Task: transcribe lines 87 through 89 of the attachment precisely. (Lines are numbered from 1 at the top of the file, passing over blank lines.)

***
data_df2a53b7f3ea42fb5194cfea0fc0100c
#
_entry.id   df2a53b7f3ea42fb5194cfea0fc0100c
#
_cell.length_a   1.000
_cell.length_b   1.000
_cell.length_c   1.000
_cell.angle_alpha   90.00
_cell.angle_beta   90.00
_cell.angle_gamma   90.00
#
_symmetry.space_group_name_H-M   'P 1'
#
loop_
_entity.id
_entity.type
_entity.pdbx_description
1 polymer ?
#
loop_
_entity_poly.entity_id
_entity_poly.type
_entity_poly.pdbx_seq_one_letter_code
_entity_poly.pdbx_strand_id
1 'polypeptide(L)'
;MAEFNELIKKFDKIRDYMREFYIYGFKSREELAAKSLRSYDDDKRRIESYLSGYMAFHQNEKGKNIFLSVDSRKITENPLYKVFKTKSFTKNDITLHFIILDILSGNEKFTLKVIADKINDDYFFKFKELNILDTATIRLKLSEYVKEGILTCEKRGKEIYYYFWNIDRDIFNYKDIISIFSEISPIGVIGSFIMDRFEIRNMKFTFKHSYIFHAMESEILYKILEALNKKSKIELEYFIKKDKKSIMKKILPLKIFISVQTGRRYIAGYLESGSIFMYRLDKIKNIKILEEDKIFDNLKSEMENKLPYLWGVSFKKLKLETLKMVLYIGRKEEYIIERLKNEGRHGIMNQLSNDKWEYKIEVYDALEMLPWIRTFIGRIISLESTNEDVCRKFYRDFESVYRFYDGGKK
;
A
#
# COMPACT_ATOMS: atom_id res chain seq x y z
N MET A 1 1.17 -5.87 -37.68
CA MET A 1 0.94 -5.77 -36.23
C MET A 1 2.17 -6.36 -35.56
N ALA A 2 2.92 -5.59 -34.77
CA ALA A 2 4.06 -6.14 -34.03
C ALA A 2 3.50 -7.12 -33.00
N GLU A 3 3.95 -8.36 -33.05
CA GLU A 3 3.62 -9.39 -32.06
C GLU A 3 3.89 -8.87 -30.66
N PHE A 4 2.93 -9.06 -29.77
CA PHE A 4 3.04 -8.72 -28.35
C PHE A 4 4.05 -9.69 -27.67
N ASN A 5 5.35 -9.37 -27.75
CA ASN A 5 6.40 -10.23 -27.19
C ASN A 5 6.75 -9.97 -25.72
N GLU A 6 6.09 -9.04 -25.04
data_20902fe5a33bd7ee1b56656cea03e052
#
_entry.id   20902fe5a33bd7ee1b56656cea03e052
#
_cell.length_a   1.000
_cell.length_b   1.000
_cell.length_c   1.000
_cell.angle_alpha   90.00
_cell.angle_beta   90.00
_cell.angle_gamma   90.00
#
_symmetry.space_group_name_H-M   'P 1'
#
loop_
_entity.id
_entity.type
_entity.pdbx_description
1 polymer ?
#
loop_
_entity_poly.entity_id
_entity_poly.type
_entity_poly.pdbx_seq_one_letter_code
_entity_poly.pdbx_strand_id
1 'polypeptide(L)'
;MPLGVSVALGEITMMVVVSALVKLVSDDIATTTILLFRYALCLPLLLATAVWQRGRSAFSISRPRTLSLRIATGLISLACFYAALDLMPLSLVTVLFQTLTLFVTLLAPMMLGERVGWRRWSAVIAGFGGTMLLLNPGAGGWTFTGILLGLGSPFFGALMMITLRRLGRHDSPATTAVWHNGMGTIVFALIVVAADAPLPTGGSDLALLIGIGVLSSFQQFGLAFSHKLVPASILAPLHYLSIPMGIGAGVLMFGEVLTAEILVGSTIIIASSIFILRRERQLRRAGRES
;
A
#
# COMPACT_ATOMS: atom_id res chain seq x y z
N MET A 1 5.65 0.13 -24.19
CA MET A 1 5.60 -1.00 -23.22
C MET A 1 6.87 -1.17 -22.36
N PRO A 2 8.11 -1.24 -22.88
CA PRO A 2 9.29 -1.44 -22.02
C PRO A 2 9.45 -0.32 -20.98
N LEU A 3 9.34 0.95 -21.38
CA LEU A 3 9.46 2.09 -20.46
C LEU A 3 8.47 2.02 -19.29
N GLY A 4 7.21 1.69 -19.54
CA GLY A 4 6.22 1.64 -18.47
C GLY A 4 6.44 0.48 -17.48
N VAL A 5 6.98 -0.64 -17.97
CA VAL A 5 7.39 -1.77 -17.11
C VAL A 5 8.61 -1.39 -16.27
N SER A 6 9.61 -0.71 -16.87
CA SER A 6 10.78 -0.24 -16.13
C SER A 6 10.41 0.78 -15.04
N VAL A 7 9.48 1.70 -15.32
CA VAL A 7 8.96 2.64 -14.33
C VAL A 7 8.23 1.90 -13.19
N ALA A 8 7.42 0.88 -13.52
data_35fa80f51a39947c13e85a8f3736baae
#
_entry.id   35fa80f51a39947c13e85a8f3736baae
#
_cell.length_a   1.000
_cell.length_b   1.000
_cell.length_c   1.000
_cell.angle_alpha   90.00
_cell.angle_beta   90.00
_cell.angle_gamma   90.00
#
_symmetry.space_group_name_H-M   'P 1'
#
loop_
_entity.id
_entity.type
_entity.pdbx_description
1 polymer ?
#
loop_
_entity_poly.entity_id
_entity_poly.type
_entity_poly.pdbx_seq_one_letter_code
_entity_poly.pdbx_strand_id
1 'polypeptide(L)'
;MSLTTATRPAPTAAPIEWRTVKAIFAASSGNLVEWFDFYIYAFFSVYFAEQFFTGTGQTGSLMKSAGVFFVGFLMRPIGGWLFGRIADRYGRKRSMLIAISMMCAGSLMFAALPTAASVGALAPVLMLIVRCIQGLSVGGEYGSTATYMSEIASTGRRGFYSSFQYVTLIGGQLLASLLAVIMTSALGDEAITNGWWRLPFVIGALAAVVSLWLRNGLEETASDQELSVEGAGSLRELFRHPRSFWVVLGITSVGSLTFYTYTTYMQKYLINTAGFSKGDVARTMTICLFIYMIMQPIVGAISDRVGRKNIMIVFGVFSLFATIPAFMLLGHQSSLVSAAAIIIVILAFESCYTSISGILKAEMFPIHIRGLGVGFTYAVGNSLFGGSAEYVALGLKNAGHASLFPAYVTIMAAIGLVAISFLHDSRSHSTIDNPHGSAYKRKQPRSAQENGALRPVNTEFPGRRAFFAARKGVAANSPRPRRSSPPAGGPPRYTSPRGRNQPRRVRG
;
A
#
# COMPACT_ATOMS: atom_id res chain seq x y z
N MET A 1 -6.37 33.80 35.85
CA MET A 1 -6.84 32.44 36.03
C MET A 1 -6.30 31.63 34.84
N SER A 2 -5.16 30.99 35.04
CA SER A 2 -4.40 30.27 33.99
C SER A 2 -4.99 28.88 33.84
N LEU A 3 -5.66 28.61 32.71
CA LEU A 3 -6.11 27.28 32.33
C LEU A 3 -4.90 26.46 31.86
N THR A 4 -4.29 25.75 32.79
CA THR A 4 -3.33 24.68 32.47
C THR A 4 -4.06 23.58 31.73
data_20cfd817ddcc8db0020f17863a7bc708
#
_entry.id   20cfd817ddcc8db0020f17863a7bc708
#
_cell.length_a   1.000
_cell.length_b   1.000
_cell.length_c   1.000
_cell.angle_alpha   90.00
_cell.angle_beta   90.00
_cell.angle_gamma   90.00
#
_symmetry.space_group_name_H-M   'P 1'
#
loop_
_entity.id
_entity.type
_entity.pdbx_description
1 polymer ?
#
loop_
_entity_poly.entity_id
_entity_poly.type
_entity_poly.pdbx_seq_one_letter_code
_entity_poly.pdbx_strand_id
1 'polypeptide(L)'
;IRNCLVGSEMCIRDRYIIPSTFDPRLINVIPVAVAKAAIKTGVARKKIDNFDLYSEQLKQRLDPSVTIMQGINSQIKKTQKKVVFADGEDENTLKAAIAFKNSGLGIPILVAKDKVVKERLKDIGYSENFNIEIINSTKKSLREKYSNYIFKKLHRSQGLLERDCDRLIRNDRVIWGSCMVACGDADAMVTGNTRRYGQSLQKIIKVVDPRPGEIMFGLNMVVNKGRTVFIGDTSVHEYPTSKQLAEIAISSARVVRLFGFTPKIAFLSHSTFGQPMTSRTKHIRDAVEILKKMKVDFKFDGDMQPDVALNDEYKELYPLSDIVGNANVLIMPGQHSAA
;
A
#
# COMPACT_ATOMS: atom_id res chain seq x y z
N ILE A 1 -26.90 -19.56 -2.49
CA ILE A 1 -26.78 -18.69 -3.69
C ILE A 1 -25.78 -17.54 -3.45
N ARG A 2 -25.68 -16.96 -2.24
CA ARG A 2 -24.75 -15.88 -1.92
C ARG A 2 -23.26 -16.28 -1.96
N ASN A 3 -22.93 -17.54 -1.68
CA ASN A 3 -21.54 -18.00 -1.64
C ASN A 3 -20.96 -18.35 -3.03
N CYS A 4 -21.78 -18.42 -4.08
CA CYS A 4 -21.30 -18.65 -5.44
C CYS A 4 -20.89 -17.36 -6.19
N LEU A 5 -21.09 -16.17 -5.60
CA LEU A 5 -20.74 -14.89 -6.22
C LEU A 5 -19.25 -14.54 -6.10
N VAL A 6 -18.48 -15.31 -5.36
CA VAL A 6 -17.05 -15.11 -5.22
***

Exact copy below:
CA GLY A 4 6.22 1.64 -18.47
C GLY A 4 6.44 0.48 -17.48
N VAL A 5 6.98 -0.64 -17.97